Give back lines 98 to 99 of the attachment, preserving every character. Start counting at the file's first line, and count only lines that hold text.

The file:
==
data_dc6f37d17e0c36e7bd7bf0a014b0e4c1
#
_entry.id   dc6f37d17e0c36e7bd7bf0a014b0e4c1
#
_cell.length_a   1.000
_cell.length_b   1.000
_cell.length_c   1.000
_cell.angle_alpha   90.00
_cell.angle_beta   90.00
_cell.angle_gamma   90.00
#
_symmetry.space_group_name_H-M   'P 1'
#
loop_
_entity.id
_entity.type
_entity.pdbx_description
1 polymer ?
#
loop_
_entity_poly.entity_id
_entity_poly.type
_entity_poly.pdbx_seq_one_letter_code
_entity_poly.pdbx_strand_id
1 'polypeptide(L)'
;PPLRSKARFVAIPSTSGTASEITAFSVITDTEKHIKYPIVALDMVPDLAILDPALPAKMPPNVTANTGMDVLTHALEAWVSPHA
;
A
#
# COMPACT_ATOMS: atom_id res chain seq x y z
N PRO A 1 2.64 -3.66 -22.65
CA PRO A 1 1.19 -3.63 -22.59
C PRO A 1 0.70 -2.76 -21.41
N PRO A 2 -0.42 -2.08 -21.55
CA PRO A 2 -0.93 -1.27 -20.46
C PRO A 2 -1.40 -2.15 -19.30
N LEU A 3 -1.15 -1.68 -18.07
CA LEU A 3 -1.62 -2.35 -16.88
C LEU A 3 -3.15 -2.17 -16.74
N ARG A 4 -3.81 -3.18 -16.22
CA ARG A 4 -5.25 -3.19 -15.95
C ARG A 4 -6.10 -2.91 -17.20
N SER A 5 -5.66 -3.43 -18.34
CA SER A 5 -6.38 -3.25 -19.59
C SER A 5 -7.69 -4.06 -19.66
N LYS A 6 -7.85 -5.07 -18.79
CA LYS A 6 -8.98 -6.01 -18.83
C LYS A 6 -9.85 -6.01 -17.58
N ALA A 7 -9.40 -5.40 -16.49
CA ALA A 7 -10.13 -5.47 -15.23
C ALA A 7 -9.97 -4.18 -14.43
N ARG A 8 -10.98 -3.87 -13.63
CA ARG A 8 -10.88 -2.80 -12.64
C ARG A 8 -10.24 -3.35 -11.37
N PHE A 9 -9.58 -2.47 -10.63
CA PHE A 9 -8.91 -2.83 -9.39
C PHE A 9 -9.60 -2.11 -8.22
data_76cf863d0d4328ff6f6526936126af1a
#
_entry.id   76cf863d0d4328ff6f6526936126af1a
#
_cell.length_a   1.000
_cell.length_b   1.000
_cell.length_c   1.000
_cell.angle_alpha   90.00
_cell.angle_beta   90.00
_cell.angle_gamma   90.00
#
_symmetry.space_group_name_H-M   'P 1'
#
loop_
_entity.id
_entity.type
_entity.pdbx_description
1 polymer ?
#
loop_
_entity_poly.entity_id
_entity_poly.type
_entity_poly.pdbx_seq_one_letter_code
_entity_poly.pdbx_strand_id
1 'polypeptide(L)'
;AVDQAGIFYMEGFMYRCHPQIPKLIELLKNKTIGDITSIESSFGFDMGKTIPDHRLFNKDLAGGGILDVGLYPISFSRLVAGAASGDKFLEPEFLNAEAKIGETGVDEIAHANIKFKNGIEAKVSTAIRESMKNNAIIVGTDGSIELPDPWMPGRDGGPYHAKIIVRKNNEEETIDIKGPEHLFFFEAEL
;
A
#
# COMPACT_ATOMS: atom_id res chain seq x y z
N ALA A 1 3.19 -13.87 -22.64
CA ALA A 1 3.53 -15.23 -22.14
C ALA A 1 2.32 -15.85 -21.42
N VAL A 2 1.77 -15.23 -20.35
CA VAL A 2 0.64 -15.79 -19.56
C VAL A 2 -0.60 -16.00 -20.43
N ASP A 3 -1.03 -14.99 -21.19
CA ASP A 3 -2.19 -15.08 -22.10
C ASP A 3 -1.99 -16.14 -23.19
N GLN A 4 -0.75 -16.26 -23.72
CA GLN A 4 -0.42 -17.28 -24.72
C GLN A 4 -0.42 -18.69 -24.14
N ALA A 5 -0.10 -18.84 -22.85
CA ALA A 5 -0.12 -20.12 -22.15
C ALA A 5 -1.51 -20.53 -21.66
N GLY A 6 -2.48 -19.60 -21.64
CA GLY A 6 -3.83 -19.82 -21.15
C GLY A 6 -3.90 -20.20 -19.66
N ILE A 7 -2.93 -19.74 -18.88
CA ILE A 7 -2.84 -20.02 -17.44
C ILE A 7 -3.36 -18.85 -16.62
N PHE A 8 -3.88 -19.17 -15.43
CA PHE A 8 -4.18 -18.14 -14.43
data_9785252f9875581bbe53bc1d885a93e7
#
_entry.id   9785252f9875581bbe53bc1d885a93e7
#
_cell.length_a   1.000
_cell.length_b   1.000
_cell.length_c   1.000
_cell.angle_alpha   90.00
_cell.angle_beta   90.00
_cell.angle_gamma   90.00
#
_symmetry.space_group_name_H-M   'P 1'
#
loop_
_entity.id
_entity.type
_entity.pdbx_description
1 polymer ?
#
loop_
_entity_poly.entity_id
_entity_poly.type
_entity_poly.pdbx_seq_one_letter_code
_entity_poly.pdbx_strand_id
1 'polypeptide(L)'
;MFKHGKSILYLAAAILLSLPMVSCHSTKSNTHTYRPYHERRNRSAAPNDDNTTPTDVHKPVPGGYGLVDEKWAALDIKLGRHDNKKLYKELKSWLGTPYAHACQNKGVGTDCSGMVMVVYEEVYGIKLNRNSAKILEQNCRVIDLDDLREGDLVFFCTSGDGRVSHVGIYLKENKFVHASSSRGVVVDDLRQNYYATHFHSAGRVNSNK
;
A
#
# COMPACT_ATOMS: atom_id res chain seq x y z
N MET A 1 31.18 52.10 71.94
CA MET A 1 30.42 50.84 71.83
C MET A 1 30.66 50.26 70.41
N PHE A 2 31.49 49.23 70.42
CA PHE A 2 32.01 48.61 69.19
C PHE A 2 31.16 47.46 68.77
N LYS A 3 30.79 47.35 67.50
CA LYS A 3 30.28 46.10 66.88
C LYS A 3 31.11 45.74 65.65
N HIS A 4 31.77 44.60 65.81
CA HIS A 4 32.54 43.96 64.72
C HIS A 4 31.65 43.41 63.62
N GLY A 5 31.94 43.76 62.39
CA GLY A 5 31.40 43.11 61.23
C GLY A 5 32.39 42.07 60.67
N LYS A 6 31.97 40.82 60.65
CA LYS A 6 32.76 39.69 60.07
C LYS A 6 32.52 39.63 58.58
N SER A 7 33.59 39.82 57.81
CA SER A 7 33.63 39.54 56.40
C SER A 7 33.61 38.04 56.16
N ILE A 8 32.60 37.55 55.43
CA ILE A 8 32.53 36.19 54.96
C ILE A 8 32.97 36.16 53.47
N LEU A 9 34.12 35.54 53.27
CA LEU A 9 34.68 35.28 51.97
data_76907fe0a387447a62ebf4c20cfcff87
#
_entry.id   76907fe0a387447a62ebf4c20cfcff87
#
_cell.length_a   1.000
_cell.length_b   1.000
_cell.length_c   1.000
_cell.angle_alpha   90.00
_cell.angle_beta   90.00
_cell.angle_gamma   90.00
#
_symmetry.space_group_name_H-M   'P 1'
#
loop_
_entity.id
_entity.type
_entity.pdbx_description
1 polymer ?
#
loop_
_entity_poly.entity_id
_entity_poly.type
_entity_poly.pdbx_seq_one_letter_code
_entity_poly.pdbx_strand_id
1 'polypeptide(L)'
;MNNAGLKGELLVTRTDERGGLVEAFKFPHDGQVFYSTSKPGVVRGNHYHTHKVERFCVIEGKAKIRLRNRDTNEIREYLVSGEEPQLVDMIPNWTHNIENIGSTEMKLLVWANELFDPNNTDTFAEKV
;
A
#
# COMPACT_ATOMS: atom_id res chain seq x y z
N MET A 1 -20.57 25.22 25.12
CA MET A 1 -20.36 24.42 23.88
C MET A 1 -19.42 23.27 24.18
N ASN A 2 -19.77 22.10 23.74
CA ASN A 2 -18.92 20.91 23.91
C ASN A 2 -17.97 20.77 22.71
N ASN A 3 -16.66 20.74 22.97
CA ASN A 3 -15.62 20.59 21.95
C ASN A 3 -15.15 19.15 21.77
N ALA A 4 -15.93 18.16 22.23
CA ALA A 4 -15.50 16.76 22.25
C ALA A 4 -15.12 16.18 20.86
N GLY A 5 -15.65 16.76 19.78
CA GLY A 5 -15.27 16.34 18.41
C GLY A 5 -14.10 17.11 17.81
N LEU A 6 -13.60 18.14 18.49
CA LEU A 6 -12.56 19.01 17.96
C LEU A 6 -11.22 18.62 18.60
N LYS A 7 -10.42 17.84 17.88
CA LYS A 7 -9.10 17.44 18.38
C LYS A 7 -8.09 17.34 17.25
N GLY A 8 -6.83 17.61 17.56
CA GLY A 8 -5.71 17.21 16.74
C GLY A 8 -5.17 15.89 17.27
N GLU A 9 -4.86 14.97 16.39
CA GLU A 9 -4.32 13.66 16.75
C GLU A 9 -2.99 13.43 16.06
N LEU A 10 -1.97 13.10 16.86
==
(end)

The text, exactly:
CA GLN A 4 -0.42 -17.28 -24.72
C GLN A 4 -0.42 -18.69 -24.14